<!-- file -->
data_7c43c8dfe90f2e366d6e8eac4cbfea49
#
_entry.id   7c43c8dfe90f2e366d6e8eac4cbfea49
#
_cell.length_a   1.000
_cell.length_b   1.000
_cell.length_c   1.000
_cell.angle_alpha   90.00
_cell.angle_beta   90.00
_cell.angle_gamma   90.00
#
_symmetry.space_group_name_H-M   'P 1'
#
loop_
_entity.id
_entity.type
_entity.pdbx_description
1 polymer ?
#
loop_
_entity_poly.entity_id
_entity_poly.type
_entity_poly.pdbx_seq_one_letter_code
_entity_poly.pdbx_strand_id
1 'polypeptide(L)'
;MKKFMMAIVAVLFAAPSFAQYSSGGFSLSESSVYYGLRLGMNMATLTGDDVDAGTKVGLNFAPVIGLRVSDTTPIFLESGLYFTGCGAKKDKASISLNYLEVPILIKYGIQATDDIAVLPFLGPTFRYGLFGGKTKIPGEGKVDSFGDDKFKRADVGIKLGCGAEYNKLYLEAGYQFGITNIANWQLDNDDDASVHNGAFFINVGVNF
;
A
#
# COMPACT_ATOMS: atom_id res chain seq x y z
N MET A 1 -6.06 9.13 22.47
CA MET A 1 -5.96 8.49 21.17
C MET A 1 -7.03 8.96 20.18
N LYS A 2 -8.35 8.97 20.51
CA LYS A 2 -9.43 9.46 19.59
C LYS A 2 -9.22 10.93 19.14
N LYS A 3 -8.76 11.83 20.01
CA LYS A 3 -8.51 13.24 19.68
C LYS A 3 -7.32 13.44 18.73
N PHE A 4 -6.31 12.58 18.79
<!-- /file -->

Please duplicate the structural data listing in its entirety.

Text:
data_7c43c8dfe90f2e366d6e8eac4cbfea49
#
_entry.id   7c43c8dfe90f2e366d6e8eac4cbfea49
#
_cell.length_a   1.000
_cell.length_b   1.000
_cell.length_c   1.000
_cell.angle_alpha   90.00
_cell.angle_beta   90.00
_cell.angle_gamma   90.00
#
_symmetry.space_group_name_H-M   'P 1'
#
loop_
_entity.id
_entity.type
_entity.pdbx_description
1 polymer ?
#
loop_
_entity_poly.entity_id
_entity_poly.type
_entity_poly.pdbx_seq_one_letter_code
_entity_poly.pdbx_strand_id
1 'polypeptide(L)'
;MKKFMMAIVAVLFAAPSFAQYSSGGFSLSESSVYYGLRLGMNMATLTGDDVDAGTKVGLNFAPVIGLRVSDTTPIFLESGLYFTGCGAKKDKASISLNYLEVPILIKYGIQATDDIAVLPFLGPTFRYGLFGGKTKIPGEGKVDSFGDDKFKRADVGIKLGCGAEYNKLYLEAGYQFGITNIANWQLDNDDDASVHNGAFFINVGVNF
;
A
#
# COMPACT_ATOMS: atom_id res chain seq x y z
N MET A 1 -6.06 9.13 22.47
CA MET A 1 -5.96 8.49 21.17
C MET A 1 -7.03 8.96 20.18
N LYS A 2 -8.35 8.97 20.51
CA LYS A 2 -9.43 9.46 19.59
C LYS A 2 -9.22 10.93 19.14
N LYS A 3 -8.76 11.83 20.01
CA LYS A 3 -8.51 13.24 19.68
C LYS A 3 -7.32 13.44 18.73
N PHE A 4 -6.31 12.58 18.79